There is another issue about the hiring of Lippi which worries me. Italians put a lot of emphasis on defense, I am not saying you don’t need to put attentions to defense, but it seems to me that the most difficulties in the Chinese game stem from teams not being able to score. Take the foreigners away at GZ and they will find themselves in some difficulties as well. I think Lippi’s approach to football maybe outdated, too much emphasis on defense. But then again, this is something to see in the future and I may not be right about this.

        We will see, Hengda’s neighbour Fuli shows that it can work with superstars and a no superstar coach but one who has a concept and clear idea of how he would play. I just feel it is a bit unfair as Lee has brought the team that far, but we can’t change it anyway.

        I for myself look forward to the GZ matches with FC Tokyo in the AFC Champions League and I wish Hengda well, because it is good to have such a team in the Chinese league as it pushes others. GZ didn’t just buy themselves a good team, yes, they do have the financial backing, like Shenhua has, but in contrast to Shenhua, Hengda always had a clear mind and approach. I hope this will gradually improve the quality of Chinese football, the Chinese league and, of course, Chinese players.

        • bcheng

          18/05/2012 at 14:57

          If you look back to my writings on Evergrande last year, I was actually worried about team unity then. They have a lot of Chinese national teamers who would be starters pretty much anywhere else, but are on the subs bench in GZ. Add to that the South Americans and their own egos and you have a powder keg. Last season there were no difficulties, but this year, it’s not going so well.

          You’re right, the Conca suspension was club initiated, Lee wanted a 2 match suspension, but Boss Xu insisted on 9 games.

          I think Lippi’s going to be able to handle the locker room better than Lee did, but I’m not sure about how he’s going to adapt to China, that’s going to be the biggest issue.

          • BulaimeiShenhua

            18/05/2012 at 17:44

            Thanks bcheng, I wasn’t aware of this, I will have a read of some of your previous stories.

            A question to you as Guo’an supporter, are you happy with Lee’s successors in Beijing since 2009? Or do you still miss his style, tactics and legacy at the club, although it is surely dangerous to look back into the glory days of the past when football is evolving the whole time and you need to make an effort to keep up (which is one reason I doubt Lippi a bit and which I am also experiencing as Werder Bremen supporter since the last 4 years, we had our manager since 1999 and continuously more people want him replaced right now, he is in that seat exactly because he won some major trophies in the past).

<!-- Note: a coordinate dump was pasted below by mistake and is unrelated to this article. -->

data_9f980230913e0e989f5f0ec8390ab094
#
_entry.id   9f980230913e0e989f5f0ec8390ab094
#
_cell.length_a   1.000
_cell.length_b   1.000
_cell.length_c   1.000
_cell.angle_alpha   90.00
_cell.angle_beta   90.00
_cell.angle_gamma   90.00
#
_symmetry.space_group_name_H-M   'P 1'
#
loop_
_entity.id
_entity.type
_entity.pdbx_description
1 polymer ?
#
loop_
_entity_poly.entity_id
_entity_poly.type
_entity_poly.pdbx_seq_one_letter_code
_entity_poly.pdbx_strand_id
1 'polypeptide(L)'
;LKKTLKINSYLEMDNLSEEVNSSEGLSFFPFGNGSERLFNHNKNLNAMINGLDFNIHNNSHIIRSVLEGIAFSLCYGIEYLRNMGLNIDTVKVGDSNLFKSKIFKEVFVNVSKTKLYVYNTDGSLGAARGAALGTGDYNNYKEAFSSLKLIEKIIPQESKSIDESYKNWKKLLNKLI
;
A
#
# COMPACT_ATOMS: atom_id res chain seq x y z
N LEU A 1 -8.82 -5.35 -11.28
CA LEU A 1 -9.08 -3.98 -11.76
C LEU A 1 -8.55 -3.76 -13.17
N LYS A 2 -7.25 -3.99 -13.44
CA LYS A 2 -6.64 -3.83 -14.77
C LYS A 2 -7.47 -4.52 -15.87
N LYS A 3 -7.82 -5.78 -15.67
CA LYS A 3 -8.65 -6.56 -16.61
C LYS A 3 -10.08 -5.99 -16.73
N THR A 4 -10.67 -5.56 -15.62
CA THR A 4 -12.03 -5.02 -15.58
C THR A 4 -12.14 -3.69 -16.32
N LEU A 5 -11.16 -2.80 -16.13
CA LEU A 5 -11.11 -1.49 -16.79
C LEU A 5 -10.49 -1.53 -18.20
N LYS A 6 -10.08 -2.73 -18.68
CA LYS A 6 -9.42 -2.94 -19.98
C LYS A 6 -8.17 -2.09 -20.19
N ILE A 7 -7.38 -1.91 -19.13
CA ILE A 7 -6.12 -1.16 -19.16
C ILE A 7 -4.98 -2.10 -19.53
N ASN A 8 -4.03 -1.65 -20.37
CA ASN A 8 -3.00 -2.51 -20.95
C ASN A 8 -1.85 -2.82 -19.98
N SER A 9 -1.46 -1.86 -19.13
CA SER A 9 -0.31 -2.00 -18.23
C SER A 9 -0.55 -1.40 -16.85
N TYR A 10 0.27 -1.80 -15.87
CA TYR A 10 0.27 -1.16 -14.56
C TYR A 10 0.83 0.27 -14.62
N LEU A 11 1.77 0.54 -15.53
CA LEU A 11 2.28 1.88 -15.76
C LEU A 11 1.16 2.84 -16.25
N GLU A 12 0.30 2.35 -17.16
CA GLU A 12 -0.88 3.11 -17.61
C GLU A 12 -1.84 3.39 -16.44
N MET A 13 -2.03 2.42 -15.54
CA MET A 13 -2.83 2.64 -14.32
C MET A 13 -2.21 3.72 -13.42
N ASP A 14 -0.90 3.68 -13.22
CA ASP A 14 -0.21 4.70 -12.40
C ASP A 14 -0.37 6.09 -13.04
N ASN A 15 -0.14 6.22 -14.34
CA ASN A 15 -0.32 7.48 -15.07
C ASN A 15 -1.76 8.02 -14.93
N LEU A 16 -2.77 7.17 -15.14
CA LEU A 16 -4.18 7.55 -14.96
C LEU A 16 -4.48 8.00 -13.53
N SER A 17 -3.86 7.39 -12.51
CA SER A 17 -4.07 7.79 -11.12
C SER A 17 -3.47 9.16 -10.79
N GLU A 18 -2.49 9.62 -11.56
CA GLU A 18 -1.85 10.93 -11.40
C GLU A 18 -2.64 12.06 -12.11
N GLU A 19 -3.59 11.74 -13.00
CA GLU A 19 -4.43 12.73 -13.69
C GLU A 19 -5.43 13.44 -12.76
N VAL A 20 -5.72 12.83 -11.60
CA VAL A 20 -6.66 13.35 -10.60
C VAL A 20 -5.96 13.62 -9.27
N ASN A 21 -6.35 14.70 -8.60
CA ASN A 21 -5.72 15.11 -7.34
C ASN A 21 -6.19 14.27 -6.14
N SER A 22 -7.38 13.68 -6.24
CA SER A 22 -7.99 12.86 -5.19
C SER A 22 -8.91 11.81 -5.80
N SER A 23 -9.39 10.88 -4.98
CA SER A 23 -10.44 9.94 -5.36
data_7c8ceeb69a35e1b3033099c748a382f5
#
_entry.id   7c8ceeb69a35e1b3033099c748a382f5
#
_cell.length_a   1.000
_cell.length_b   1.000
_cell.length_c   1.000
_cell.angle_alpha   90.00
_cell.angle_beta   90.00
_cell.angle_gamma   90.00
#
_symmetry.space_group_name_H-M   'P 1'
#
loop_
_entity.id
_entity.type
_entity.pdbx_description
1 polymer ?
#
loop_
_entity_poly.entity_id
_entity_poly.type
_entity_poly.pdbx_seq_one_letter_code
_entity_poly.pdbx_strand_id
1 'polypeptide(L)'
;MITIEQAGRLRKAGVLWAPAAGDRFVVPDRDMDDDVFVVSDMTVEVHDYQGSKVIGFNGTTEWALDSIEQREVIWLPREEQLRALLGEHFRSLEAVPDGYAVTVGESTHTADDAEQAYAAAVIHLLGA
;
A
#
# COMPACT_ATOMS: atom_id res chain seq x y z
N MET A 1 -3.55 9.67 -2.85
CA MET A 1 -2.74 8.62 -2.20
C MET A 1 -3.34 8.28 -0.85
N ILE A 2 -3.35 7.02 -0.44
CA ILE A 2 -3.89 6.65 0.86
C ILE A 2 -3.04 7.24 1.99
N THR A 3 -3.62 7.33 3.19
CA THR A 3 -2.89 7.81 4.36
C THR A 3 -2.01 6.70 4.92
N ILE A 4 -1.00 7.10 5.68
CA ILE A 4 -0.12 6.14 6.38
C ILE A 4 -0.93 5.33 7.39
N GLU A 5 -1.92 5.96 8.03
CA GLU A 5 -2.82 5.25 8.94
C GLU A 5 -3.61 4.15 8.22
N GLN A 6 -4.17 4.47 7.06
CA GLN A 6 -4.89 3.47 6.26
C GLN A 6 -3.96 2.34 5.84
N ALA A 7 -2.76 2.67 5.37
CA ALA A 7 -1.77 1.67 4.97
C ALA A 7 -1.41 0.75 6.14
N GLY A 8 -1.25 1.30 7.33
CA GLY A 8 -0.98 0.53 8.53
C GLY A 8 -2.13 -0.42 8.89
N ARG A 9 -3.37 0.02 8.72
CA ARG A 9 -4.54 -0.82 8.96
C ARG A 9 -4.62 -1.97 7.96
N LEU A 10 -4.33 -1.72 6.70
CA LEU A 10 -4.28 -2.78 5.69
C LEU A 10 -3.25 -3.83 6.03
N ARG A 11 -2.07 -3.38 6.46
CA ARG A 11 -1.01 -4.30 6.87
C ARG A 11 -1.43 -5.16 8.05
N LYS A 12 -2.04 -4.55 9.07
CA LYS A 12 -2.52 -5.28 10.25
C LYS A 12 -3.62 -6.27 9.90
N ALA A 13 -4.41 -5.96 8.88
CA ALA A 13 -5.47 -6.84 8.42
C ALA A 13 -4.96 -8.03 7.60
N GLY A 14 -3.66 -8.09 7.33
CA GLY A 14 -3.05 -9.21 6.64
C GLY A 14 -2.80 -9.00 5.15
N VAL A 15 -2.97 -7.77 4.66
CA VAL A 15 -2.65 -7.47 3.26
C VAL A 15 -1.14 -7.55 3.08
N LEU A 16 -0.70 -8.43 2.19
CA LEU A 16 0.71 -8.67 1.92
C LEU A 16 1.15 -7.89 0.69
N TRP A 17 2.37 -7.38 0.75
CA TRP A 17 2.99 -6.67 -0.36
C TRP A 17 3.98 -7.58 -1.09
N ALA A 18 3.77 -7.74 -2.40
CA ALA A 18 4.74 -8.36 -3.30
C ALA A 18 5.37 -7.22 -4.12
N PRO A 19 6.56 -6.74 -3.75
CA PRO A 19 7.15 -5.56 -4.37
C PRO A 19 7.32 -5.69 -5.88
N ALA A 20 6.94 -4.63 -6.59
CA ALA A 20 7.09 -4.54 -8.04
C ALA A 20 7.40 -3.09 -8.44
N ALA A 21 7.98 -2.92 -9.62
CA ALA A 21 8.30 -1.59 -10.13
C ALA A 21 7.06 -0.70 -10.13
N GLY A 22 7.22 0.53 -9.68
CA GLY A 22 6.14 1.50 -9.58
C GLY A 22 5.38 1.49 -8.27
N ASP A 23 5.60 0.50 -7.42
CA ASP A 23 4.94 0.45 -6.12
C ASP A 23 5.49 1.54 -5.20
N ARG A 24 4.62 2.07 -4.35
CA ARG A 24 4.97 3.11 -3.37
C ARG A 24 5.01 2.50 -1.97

2. Kimo

    18/05/2012 at 15:34

    This move was coming for a long time. I think Lee was only brought in for the short term. He got them back up from the second division, got them settled back in the CSL, won the league and got them through to the knockout stages of the ACL.

    It’s quite simple that Lee is not a big name coach. Perhaps in Asia he is, but by signing Lippi, Xu Jiayin is looking to make Evergrande into a global brand. Whether this works is unknown right now.

    However, Evergrande’s name is now running across Europe and the rest of the world with this hiring. It may not make them as popular as Man Utd, Real Madrid, Barcelona or other clubs, but they are going to talked about more from now on.

    Lee should not have gotten the sack, but it is clear that this move was more for business reasons rather than football.

    • Yiddo Huayi

      18/05/2012 at 15:56

      Those are all good points Kimo, but surely underlying any of those business reasons is a successful club?

      If those are the reasons for the change then what is so special about doing it now, when they have only just scraped into the next round of the ACL and are only a third of the way through their domestic season?

      Maybe Hengda aren’t the Man City of the CSL, maybe more like Liverpool…

    • bcheng

      18/05/2012 at 17:16

      You make a very valid point, IF you believe Lippi is going to do a better job than Lee in charge of Evergrande. Yes, people are talking about Evergrande, but at the end of the day, it doesn’t matter if people in Europe are talking about them, what matters is that they win the CSL.

      Look at Shenhua who are kind of a joke (though since Anelka’s a failure, he’s basically being ignored), that’s not what Evergrande wants to become.

      • Kimo

        19/05/2012 at 17:21

        Shanghai Shenhua has been a joke since Zhu Jun penciled himself into a match against Liverpool several years ago.

  3. Damian Jones

    19/05/2012 at 10:11

    It’s a frigging disgrace !!! I’m a big fan of Lee and the way he has …HAD Guangzhou playing. WTF does Lippi know about Asian football and the players’ lifestyles?
    I’d have to agrre with the Green Turtle …. Mr Hengda is a starf**ker.
    If I didn’t have a season ticket I would seriously consider not supporting this guy’s club !

    This could be the beginning of the end of a very short Hengda footballing dynasty.

  4. Won Jin Um

    22/05/2012 at 11:23

    I don’t know about you guys, but seriously this is the same path like what CFA did with replacing Gao Hongbo with Camacho.